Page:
UNITED NATIONS—Ambassadors from the Alliance of Small Island States (AOSIS) met here today to discuss Vanuatu’s recovery efforts after Cyclone Pam destroyed some 90 percent of the island nations housing stock and killed at least 24 people.

The island nation leaders, including those from Kiribati and Tuvalu, which were also impacted by the outer edges of the storm, expressed condolences for the unprecedented losses and vowed to work with the international community to ensure a robust response.

“Disasters drive home the point, in a very real way, that SIDS are affected by disasters very differently than other countries,” said Ahmed Sareer, Maldives Ambassador to the U.N. and Chair of AOSIS. “Disasters in SIDS are not localized to the point where it strikes, our whole country is affected. Developmental gains achieved over many years, through tremendous effort and investment, are lost within minutes. Livelihoods destroyed. Lives lost. And this is made more alarming by reports that indicate that up to 70% of disasters may now be climate-related, and that human induced climate change has resulted in an increase in intensity and frequency of disasters. “

Odo Tevi, Vanuatu’s U.N. Ambassador, whose country was struck directly by the record-breaking storm, recounted the horror experienced by his people and said while assessments are still being conducted, the following basic services have been interrupted on main and outer islands:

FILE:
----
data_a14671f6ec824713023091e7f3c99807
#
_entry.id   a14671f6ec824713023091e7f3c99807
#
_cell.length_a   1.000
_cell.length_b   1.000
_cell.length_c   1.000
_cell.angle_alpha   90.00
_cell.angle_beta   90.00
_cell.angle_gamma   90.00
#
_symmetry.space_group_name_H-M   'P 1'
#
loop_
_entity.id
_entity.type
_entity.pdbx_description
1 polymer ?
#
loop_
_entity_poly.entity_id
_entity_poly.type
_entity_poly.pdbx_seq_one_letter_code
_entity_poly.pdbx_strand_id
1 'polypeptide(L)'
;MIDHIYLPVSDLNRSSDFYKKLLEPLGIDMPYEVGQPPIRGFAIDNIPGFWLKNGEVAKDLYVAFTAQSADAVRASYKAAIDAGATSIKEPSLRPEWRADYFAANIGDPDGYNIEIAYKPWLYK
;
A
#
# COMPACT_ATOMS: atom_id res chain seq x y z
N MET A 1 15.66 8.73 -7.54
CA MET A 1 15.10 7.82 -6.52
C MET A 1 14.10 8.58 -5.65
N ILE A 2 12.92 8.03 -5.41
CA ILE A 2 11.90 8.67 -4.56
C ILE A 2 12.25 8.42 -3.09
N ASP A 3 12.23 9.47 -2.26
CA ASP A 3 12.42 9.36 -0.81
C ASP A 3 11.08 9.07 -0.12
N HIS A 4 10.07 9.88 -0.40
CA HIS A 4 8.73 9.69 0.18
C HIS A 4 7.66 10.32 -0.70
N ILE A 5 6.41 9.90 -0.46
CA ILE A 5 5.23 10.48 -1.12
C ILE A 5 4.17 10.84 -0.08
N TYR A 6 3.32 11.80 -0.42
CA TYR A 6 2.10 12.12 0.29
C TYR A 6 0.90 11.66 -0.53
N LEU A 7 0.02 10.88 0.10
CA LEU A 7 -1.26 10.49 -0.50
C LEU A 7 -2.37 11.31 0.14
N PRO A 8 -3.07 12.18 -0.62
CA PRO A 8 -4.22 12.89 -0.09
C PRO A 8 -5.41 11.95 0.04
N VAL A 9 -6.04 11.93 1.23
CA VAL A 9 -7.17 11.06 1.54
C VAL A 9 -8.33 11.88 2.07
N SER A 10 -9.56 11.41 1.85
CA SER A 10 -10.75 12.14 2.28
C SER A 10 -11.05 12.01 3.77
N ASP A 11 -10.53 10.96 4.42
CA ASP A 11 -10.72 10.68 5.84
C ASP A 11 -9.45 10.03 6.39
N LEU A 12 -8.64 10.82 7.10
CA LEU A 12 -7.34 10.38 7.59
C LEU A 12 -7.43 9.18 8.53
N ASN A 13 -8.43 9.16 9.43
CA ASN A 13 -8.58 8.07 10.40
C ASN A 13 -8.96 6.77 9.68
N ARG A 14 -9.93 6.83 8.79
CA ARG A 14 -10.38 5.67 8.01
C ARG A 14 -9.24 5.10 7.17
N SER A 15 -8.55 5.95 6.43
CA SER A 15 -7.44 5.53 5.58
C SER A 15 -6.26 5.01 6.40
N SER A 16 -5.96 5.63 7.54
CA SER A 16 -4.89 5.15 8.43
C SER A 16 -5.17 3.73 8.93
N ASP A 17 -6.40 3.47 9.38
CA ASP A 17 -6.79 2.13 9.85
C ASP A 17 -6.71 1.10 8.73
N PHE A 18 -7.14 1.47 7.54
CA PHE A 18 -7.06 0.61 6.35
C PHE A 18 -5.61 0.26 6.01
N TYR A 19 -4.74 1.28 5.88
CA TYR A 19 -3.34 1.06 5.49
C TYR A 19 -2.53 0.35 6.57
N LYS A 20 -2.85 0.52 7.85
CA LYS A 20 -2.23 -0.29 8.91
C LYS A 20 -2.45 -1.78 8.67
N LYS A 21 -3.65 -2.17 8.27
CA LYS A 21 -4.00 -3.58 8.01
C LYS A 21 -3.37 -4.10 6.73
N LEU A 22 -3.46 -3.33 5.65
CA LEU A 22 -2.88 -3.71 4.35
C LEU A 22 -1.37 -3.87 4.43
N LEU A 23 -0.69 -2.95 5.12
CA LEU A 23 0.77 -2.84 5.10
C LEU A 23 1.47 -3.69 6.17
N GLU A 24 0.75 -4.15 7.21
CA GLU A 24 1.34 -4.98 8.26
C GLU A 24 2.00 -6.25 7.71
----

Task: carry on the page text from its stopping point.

• Some 64 percent of total population was affected; 32 percent are children.
  •  A third of the total population is still in need of shelter; others are still in need of food and water.
  • Food sources have been damaged across all impacted islands.
  • The death toll is low, but the humanitarian challenge is enormous.

Finally, Tuvalu’s U.N. Ambassador, Aunese Makoi Simati, sent a letter to ECOSOC, highlighting the impact Cyclone Pam has had on sustainable development efforts.

“This is the very kind of vulnerability that Tuvalu have consistently requested the Committee for Development Policy and the ECOSOC members to take into serious consideration when they assess Tuvalu’s graduation from the list of the least developed countries (LDCs),” he writes. “Even with the eye of the storm centered in Vanuatu, it takes only the periphery of TC Pam to destroy developments which have taken many years to establish in Tuvalu; thus further reaffirming our high vulnerabilities as a small low lying atoll country, to natural disaster and the inadvertent forces of nature.”

Many AOSIS countries lie in the path of tropical cyclones and hurricanes and scientists have forecast that the storms will become more severe and destructive as a result of warming ocean waters due to climate change.